Millennium Post

US bows down to Canada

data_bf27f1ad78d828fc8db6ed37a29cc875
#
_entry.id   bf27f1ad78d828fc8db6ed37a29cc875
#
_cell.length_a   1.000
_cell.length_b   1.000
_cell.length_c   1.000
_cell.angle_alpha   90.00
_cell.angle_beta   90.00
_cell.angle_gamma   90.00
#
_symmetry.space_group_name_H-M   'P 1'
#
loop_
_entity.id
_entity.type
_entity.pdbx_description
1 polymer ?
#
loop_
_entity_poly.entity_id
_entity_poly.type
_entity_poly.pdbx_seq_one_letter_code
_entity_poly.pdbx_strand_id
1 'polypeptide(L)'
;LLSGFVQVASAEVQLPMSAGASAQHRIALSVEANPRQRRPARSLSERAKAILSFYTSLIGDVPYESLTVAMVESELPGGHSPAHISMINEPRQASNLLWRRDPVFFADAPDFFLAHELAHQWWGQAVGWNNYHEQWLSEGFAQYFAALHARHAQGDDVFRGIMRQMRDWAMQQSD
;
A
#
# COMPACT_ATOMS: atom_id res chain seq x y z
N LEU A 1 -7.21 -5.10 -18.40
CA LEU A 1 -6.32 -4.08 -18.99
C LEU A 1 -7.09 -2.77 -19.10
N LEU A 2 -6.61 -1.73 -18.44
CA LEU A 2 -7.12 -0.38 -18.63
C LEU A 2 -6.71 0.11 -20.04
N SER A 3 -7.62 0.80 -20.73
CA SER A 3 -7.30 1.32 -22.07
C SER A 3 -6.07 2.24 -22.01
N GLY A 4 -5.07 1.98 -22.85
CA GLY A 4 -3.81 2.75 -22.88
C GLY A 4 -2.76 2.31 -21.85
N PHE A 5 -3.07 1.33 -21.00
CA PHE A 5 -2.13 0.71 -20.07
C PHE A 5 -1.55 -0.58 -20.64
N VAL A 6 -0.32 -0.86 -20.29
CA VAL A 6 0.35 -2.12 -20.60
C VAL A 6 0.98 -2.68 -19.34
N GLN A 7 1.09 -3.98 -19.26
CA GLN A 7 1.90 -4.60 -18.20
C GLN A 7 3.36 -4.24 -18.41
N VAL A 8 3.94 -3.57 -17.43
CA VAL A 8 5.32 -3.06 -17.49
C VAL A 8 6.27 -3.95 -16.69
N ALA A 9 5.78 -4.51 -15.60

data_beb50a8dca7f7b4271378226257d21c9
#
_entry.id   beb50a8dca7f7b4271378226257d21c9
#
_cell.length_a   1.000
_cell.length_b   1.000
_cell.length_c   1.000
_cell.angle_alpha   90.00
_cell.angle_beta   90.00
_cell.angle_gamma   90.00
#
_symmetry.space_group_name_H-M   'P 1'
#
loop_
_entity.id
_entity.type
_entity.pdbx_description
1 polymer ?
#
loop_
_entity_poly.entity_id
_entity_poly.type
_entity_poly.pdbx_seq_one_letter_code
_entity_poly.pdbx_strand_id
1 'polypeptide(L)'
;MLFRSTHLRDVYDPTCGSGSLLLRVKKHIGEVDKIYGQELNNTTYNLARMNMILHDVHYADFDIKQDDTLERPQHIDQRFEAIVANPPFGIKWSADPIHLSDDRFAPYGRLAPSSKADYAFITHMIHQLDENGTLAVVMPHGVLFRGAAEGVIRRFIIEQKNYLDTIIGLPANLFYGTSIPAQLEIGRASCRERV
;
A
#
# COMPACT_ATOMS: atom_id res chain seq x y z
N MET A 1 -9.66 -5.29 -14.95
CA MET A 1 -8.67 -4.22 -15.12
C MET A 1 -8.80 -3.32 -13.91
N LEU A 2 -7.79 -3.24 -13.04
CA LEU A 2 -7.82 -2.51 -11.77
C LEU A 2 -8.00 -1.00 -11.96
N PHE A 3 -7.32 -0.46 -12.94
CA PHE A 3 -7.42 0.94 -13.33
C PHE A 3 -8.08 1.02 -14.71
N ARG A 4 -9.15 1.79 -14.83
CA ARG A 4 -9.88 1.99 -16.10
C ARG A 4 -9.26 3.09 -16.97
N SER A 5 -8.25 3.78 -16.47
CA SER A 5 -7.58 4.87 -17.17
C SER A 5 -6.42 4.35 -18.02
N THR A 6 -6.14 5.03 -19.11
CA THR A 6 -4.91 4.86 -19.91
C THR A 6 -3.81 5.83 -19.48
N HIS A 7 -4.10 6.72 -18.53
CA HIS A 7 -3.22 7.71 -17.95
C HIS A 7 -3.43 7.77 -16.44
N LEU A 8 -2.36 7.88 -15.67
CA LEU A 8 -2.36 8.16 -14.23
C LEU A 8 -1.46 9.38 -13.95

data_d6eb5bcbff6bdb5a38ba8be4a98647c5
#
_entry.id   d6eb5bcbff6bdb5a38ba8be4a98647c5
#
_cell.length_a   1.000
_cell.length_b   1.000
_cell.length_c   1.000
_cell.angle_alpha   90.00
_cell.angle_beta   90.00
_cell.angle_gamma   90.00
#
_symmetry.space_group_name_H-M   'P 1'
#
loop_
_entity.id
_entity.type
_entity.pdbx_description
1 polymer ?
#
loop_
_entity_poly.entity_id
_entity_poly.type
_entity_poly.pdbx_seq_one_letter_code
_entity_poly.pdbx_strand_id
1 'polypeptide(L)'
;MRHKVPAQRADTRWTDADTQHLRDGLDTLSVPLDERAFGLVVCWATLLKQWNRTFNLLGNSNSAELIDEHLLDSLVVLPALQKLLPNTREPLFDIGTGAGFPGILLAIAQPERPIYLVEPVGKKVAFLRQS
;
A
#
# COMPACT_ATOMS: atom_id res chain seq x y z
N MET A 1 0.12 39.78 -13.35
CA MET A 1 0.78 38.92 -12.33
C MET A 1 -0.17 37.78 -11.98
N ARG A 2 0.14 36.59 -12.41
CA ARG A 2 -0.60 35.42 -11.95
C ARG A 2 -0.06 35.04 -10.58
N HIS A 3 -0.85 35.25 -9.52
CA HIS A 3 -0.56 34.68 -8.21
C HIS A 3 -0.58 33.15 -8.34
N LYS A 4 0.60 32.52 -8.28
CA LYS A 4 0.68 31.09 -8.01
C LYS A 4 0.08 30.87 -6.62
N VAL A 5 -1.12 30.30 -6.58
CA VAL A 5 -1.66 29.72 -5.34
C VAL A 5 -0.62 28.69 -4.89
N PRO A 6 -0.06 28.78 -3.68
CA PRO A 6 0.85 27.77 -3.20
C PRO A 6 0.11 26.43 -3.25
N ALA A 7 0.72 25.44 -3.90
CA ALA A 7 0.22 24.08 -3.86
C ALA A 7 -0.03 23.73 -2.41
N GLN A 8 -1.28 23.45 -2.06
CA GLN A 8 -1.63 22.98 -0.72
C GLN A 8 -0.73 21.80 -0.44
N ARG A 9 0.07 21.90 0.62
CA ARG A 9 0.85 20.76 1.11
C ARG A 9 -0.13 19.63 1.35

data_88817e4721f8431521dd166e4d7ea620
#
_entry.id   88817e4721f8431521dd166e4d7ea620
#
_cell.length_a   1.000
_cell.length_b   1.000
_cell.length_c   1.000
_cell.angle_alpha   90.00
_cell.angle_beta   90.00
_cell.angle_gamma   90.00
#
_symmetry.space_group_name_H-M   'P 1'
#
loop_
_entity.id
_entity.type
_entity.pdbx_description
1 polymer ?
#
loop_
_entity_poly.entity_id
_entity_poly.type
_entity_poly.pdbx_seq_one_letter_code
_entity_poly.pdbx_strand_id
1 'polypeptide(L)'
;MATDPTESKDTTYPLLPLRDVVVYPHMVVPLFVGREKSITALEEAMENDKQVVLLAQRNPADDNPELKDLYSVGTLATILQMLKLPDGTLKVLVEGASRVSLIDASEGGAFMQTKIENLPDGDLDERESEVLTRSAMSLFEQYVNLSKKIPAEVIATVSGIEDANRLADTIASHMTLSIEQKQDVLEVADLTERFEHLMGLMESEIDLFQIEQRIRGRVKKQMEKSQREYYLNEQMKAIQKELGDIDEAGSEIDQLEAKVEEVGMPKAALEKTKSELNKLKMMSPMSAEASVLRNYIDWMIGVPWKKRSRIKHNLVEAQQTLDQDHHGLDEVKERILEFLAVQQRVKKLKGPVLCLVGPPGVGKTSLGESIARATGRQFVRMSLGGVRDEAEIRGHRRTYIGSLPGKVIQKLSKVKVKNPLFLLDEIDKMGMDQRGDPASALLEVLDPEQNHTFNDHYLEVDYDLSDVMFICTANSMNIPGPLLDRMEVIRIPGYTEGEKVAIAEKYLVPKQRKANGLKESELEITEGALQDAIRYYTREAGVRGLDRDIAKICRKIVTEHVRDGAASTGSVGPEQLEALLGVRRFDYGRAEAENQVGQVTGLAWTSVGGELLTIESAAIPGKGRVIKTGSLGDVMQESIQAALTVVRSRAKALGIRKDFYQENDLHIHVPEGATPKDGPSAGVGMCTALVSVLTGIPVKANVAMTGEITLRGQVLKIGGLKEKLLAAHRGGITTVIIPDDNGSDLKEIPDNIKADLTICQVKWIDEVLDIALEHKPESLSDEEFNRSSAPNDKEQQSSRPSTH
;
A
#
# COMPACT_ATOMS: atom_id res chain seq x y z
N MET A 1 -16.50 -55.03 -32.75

Arrogant and smug officials at US international airports have insulted various foreign personalities, time and again, and got away with a mere apology. Either they do not do their homework or it just does not matter when hurting sensibilities. This time the victim was a Canadian minister who wears a turban. He had passed the usual security checks at Detroit Metro Airport but that was not enough. He was asked to remove his turban. At that point, Canada's Minister of Innovation, Science and Economic Development, Navdeep Bains, did something he does not always do. He pulled out his diplomatic passport. Bains described the episode saying, "I went through all the security checks without revealing my identity as a minister. I did it knowingly, as is my habit, to understand better what ordinary people are going through when they sometimes have trouble getting along with people in a position of authority." Following the incident, officials in Ottawa spoke to the US Embassy there, as well as to officials in Washington Officials with the Transportation Security Administration and the Department of Homeland Security who apologised to Canada on behalf of the US government. Bains said he initially went through a metal detector without any problem but was then asked to go through an additional security procedure because of his turban. An agent asked him to go through another screening but the machine was not working properly, Bains said. When it emitted a warning sound, a security officer asked Bains to remove his turban."I asked him why I had to take off my turban since the metal detector had worked well," Bains said. "I will never be asked to take my clothes off. It's the same thing. It's a piece of linen." After passing the second test, Bains was allowed to continue, he said. But when he reached the boarding gate, less than 20 minutes before departure, a security guard approached him and said he had to go back to security because protocol had not been followed. He again asked Bains to remove the turban. "I politely replied that I did not represent a security threat and that I had passed all security checks. He then asked for my name and identification. I reluctantly handed him my diplomatic passport." Bains said he was then allowed to board. As a Sikh, wearing the turban is considered to be one of the most dutiful acts for a person of the faith. Unfortunately, these incidents do occur from time to time, to minorities in particular. But it should never become the norm. "I will continue to promote diversity and for inclusion across the country as our government has done since we took office," was the parting shot of the minister.
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